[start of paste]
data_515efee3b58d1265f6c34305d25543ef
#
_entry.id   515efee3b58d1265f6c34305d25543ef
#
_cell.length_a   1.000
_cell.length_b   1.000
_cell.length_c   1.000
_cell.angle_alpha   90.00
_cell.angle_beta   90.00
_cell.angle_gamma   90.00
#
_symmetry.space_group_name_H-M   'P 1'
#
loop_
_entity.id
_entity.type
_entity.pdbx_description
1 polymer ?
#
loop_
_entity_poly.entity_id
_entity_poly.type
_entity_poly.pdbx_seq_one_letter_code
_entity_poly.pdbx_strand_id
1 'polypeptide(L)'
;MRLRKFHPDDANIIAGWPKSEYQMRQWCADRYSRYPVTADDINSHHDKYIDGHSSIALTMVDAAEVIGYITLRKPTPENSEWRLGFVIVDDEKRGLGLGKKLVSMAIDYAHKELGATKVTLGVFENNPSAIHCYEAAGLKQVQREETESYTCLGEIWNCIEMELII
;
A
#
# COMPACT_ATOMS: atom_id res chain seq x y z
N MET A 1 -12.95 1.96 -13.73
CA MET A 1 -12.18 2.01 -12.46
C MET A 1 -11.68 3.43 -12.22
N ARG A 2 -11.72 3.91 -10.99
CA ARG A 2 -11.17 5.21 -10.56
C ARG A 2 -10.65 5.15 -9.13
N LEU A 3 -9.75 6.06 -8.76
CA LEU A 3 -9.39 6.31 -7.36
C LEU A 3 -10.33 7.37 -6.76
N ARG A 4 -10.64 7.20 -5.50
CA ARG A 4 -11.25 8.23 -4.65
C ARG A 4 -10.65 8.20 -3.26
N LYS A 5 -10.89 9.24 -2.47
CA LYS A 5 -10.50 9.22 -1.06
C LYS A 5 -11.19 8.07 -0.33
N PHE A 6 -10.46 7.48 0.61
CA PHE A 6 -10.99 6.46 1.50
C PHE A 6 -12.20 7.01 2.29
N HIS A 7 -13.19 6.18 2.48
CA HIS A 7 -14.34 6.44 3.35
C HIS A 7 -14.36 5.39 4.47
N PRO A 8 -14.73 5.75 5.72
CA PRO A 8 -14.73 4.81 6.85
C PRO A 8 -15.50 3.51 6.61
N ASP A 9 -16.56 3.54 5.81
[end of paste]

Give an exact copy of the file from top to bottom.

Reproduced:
data_515efee3b58d1265f6c34305d25543ef
#
_entry.id   515efee3b58d1265f6c34305d25543ef
#
_cell.length_a   1.000
_cell.length_b   1.000
_cell.length_c   1.000
_cell.angle_alpha   90.00
_cell.angle_beta   90.00
_cell.angle_gamma   90.00
#
_symmetry.space_group_name_H-M   'P 1'
#
loop_
_entity.id
_entity.type
_entity.pdbx_description
1 polymer ?
#
loop_
_entity_poly.entity_id
_entity_poly.type
_entity_poly.pdbx_seq_one_letter_code
_entity_poly.pdbx_strand_id
1 'polypeptide(L)'
;MRLRKFHPDDANIIAGWPKSEYQMRQWCADRYSRYPVTADDINSHHDKYIDGHSSIALTMVDAAEVIGYITLRKPTPENSEWRLGFVIVDDEKRGLGLGKKLVSMAIDYAHKELGATKVTLGVFENNPSAIHCYEAAGLKQVQREETESYTCLGEIWNCIEMELII
;
A
#
# COMPACT_ATOMS: atom_id res chain seq x y z
N MET A 1 -12.95 1.96 -13.73
CA MET A 1 -12.18 2.01 -12.46
C MET A 1 -11.68 3.43 -12.22
N ARG A 2 -11.72 3.91 -10.99
CA ARG A 2 -11.17 5.21 -10.56
C ARG A 2 -10.65 5.15 -9.13
N LEU A 3 -9.75 6.06 -8.76
CA LEU A 3 -9.39 6.31 -7.36
C LEU A 3 -10.33 7.37 -6.76
N ARG A 4 -10.64 7.20 -5.50
CA ARG A 4 -11.25 8.23 -4.65
C ARG A 4 -10.65 8.20 -3.26
N LYS A 5 -10.89 9.24 -2.47
CA LYS A 5 -10.50 9.22 -1.06
C LYS A 5 -11.19 8.07 -0.33
N PHE A 6 -10.46 7.48 0.61
CA PHE A 6 -10.99 6.46 1.50
C PHE A 6 -12.20 7.01 2.29
N HIS A 7 -13.19 6.18 2.48
CA HIS A 7 -14.34 6.44 3.35
C HIS A 7 -14.36 5.39 4.47
N PRO A 8 -14.73 5.75 5.72
CA PRO A 8 -14.73 4.81 6.85
C PRO A 8 -15.50 3.51 6.61
N ASP A 9 -16.56 3.54 5.81